In early July I participated in the 2013 Roundtable on Institutional Innovation sponsored by the Aspen Institute’s Communications and Society Program. The Aspen Institute is an educational and policy studies organization that aims “to provide a nonpartisan venue for dealing with critical issues.” It holds a variety of seminars, public conferences and other events throughout the year in its Aspen, Colorado and Wye River, Maryland campuses.
This year’s Roundtable took a close look at the impact of digital technologies on institutions and organizations. Over a number of sessions we discussed the various factors that are transforming the basic structure of companies. In particular, we explored whether the continuing advances in IT infrastructures and the accompanying emergence of a global digital economy are likely to lead to increased economic concentration or to increased economic fragmentation.
The Roundtable was sponsored by Deloitte’s Center for the Edge. The Center’s co-leaders John Hagel and John Seely Brown, recently published Institutional Innovation, an article on the evolution of organizations. A short pre-read paper based on the article was distributed to Roundtable attendees, in which the authors wrote:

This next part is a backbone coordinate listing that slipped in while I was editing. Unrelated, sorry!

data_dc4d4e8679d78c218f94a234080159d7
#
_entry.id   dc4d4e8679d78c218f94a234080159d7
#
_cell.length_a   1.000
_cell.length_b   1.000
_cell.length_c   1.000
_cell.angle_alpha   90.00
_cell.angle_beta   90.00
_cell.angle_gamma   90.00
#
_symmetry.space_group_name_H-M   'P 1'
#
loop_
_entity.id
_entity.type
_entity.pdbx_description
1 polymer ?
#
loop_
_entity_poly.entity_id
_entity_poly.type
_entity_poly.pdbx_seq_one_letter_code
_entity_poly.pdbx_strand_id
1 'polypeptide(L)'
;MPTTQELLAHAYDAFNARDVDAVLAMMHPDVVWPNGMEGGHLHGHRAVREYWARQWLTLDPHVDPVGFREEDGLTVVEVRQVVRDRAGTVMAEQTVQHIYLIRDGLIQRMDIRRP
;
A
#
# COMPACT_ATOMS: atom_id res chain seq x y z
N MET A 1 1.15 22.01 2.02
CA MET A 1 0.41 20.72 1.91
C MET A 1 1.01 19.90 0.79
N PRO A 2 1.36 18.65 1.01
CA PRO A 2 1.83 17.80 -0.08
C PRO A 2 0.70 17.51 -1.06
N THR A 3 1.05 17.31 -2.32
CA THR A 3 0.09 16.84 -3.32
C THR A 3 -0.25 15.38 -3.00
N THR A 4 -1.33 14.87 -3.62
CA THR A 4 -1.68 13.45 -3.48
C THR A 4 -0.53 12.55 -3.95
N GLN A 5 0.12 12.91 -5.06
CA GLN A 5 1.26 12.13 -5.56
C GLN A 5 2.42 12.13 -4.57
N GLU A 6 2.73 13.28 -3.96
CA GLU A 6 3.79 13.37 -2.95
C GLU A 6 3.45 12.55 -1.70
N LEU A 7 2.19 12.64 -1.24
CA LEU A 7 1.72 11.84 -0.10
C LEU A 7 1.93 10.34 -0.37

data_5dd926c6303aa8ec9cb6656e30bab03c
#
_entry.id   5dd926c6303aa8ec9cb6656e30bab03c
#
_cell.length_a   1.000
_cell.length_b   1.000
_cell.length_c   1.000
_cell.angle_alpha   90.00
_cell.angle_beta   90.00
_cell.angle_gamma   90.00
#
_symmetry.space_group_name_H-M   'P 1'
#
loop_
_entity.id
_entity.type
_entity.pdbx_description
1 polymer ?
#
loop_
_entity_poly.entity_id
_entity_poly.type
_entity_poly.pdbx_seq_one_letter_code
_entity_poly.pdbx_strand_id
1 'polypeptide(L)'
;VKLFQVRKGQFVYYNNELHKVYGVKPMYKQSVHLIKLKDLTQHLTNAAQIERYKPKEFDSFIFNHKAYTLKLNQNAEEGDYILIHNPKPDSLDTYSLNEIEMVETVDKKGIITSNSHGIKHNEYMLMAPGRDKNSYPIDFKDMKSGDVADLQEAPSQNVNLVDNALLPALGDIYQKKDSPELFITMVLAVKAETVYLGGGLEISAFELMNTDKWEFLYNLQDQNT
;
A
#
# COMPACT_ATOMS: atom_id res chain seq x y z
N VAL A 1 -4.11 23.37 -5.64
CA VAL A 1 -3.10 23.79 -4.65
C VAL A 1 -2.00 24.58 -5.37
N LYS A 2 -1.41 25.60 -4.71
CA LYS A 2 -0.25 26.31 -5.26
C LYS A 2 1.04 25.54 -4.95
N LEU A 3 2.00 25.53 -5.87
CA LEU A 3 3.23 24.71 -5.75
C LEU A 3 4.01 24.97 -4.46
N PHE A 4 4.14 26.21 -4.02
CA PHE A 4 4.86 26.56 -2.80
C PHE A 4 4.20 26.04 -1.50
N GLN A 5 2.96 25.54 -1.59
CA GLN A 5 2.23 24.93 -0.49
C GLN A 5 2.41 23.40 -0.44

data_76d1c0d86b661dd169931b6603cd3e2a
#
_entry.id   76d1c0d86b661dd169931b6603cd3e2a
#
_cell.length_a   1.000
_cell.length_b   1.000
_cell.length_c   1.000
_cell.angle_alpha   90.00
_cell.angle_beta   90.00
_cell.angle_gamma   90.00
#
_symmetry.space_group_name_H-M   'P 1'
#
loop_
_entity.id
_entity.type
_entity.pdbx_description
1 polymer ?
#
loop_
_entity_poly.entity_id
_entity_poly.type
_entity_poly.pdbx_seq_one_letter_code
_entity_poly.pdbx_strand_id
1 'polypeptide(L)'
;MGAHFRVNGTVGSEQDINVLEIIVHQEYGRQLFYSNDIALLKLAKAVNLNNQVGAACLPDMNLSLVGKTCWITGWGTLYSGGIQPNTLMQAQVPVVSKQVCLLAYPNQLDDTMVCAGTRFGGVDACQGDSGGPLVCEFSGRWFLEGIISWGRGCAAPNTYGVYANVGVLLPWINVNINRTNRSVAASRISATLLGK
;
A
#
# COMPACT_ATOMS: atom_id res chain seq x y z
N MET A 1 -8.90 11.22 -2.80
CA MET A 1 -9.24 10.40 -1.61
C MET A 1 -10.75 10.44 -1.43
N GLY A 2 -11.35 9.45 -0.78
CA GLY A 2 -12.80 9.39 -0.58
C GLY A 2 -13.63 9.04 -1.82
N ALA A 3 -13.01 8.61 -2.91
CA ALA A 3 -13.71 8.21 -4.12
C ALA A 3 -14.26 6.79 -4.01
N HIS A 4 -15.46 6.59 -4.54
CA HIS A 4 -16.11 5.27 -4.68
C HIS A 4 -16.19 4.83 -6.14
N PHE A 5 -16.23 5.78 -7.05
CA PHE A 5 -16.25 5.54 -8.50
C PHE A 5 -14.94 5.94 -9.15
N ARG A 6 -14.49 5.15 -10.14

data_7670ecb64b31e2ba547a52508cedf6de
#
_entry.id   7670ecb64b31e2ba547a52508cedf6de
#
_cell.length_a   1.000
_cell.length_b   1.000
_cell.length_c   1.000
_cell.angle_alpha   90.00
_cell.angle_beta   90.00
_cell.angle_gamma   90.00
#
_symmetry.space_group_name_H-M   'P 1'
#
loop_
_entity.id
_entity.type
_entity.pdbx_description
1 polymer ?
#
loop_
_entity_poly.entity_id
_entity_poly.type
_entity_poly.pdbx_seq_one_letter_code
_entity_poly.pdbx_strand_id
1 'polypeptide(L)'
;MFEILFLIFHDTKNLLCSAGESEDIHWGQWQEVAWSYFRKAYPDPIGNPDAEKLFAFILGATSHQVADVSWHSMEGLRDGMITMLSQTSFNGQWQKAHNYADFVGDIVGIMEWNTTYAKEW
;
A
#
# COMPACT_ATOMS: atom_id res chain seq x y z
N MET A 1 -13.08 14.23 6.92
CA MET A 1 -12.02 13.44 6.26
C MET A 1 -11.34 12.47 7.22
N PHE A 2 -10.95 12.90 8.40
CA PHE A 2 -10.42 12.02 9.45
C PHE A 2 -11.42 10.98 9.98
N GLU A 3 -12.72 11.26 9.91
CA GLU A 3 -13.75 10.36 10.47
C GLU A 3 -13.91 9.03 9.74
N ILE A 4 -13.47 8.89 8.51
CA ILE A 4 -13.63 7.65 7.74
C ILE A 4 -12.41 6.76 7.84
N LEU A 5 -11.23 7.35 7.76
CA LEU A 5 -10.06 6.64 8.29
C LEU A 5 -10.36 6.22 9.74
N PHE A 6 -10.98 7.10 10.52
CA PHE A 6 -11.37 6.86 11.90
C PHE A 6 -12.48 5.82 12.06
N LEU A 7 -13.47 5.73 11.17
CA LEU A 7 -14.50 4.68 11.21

“There are two dominant narratives about the institutional changes we are experiencing and neither one of them gives anyone much respite: the first is that companies will fragment to smaller and smaller entities and even down to individual providers; the second is a winner take all world where only the largest survive. We believe that both of these narratives are too simplistic. We see a world where both of these narratives co-exist and are mutually reinforcing rather than conflicting. Scale and fragmentation interact in a symbiotic relationship where the growth of each is what drives the growth of the other.”